After about 8 months of iterations and playtesting locally, at UNPUB, PAX, and BGG.Con, I felt comfortable with the idea of pitching Brew to some publishers. It also helped that I received very positive feedback from fellow designers Alex Cutler and Jason Kingsley, who encouraged me to push on with the game. A few months later, after submitting my sell sheet, Jon Gilmour from Pandasaurus Games responded to my submission. In November of 2018 we met up at Pax Unplugged and played Brew. I was pleasantly surprised when he asked to keep the prototype for further review. The following January, at PAX south I played once again with Pandasaurus owners Nathan & Molly. Soon after, Brew was signed! 


That year I volunteered to demo games for Pandasaurus at GAMA. Little did I know that an opportunity of a lifetime would present itself. It happened to be that Pandasaurus was in search of a full time Graphic Designer. Long story short, I was hired a month later as Head of Graphic Design. I never imagined getting a game signed with Pandasaurus, let alone working full time for the company. This also meant that I would be working on the game’s graphic design and art direction as well! While hard work and persistence certainly pays off, being in the right place at the right time doesn't hurt either! 

Brew went into development later that year, at which point Jon Gilmour and I began working together. It was during this time that the creatures were introduced into the game, serving as an alternate route within the core loop. Major adjustments during development with Jon included balancing of forest cards, player abilities, potion powers, creature powers, end game scoring, and a handful of other tweaks.

Development continued on with Jeff Fraser, which resulted in changes to end game scoring, dice powers, creature powers, day and night phase village actions, and taming/releasing creatures. While Jeff was hard at work in the final development pass, I began focusing more heavily on the graphic design and art direction alongside Nathan and Molly. I ran across Jake Morrison’s art on Instagram and immediately fell in love with his work. Jake signed on soon after to illustrate the game. His style and imagination brought this game to life and provided a whimsical look that really stands out. I worked directly with Jake establishing the world. We took a “sprite sheet” approach to the illustrations. Similar to what one might do when creating an isometric video game. He provided a series of asset sheets that I was able to use to create all the forest scenes. This helped tremendously when laying out each card - allowing for much more flexibility.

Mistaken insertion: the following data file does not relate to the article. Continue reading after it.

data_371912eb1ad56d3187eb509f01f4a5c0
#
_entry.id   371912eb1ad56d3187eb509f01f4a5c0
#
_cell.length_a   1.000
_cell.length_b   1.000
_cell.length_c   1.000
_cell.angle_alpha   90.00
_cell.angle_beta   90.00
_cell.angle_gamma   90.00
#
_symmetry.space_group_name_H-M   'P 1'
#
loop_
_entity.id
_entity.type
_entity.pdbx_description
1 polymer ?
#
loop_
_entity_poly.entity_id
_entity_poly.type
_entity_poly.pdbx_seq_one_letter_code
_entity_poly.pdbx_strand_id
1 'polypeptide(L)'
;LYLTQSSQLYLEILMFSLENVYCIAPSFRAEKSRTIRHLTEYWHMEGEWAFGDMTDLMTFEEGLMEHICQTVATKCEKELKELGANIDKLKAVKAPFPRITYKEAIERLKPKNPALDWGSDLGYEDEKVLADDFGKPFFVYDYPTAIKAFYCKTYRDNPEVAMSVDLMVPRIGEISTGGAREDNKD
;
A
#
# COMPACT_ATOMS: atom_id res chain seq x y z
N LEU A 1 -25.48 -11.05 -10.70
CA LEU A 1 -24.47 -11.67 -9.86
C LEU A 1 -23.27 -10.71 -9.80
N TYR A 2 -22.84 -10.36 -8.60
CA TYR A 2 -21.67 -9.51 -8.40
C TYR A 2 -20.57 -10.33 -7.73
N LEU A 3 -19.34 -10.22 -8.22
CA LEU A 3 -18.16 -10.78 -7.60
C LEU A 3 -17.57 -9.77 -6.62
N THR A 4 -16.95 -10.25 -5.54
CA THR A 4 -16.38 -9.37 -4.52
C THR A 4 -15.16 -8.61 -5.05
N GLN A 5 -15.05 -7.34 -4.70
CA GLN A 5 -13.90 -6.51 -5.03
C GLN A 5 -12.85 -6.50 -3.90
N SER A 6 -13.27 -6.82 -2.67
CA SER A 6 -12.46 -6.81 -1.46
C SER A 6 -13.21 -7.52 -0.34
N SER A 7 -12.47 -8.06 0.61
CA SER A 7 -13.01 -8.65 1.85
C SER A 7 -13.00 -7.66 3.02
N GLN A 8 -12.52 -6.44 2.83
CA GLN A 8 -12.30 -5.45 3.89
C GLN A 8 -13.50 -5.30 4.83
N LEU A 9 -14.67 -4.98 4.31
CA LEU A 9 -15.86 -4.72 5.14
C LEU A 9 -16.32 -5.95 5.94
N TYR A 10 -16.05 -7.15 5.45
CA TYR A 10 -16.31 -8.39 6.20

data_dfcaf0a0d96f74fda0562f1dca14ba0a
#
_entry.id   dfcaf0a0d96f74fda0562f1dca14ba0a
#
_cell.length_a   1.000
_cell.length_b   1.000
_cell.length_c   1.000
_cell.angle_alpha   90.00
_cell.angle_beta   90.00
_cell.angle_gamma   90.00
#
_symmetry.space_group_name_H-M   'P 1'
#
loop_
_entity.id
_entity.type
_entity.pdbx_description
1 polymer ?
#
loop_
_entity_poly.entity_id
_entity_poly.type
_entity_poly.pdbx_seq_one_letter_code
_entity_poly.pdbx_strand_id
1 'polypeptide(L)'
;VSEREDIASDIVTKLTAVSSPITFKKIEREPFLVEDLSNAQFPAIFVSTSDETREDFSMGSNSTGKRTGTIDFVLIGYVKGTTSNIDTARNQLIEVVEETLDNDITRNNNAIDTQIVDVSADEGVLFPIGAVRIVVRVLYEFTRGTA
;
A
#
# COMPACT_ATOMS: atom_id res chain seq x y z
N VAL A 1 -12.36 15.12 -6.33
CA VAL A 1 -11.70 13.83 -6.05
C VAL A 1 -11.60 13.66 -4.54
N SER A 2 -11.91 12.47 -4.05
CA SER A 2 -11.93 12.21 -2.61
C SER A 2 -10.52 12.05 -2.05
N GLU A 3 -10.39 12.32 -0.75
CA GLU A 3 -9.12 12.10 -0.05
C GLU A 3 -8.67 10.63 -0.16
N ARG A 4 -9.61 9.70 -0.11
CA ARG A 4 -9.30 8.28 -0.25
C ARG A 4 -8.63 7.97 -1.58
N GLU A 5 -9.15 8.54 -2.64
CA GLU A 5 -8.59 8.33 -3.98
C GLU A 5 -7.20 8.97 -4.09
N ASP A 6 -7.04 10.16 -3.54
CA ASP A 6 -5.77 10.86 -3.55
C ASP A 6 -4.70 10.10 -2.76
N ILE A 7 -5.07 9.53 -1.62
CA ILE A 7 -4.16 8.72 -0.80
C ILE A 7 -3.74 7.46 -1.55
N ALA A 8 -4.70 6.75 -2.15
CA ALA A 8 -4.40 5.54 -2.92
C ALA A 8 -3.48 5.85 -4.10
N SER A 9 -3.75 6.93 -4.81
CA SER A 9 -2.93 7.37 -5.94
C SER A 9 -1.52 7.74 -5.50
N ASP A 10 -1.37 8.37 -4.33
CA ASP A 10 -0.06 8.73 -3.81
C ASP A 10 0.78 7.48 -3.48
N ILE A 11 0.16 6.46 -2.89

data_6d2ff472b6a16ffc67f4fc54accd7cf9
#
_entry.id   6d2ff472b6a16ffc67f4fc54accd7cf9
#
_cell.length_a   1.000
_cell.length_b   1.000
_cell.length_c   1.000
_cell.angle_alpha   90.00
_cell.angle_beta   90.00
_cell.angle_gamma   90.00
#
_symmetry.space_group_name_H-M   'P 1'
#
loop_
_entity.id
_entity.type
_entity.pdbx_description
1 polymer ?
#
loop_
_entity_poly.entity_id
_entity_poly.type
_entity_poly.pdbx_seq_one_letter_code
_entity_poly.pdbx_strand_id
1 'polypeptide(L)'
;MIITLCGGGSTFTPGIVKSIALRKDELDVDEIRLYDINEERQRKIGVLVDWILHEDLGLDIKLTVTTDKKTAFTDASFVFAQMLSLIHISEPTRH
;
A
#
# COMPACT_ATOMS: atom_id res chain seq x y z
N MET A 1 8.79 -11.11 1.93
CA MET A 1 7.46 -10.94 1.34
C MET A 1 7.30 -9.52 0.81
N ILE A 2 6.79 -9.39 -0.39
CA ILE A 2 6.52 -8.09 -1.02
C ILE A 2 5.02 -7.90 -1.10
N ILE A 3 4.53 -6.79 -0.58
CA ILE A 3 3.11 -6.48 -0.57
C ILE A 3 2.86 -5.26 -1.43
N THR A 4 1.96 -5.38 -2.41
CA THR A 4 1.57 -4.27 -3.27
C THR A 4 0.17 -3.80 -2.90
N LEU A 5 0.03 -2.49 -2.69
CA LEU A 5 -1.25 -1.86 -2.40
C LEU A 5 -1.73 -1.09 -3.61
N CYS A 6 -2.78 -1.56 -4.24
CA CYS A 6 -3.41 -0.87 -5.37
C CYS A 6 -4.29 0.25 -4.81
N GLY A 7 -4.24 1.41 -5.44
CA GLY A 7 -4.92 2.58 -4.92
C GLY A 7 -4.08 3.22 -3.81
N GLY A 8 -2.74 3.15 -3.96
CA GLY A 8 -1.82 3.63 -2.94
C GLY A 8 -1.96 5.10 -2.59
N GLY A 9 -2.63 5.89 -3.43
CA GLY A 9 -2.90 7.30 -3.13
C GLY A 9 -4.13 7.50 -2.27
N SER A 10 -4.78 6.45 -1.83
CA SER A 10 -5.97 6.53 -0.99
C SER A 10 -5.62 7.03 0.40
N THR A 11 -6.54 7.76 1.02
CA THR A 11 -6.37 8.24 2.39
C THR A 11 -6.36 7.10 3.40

With this method, I was able to make unique scenes for each forest card. The creatures and potions took on a similar approach. Jake created a set of base illustrations then added additional features to make each creature feel unique and match the actions of the cards. This also allowed us to make additional content as needed. Andrew Thompson was later brought on to help finish out some creatures and details with the world. 

Brew has been on a long journey and it wouldn’t have been possible without the support and hard work of my family, friends, playtesters, and coworkers. I cannot be more pleased with how the game has turned out and I’m excited for folks to get their hands on Brew on June 16, 2021! 

- Stevo Torres, designer of Brew

Tagged with: Designer Diary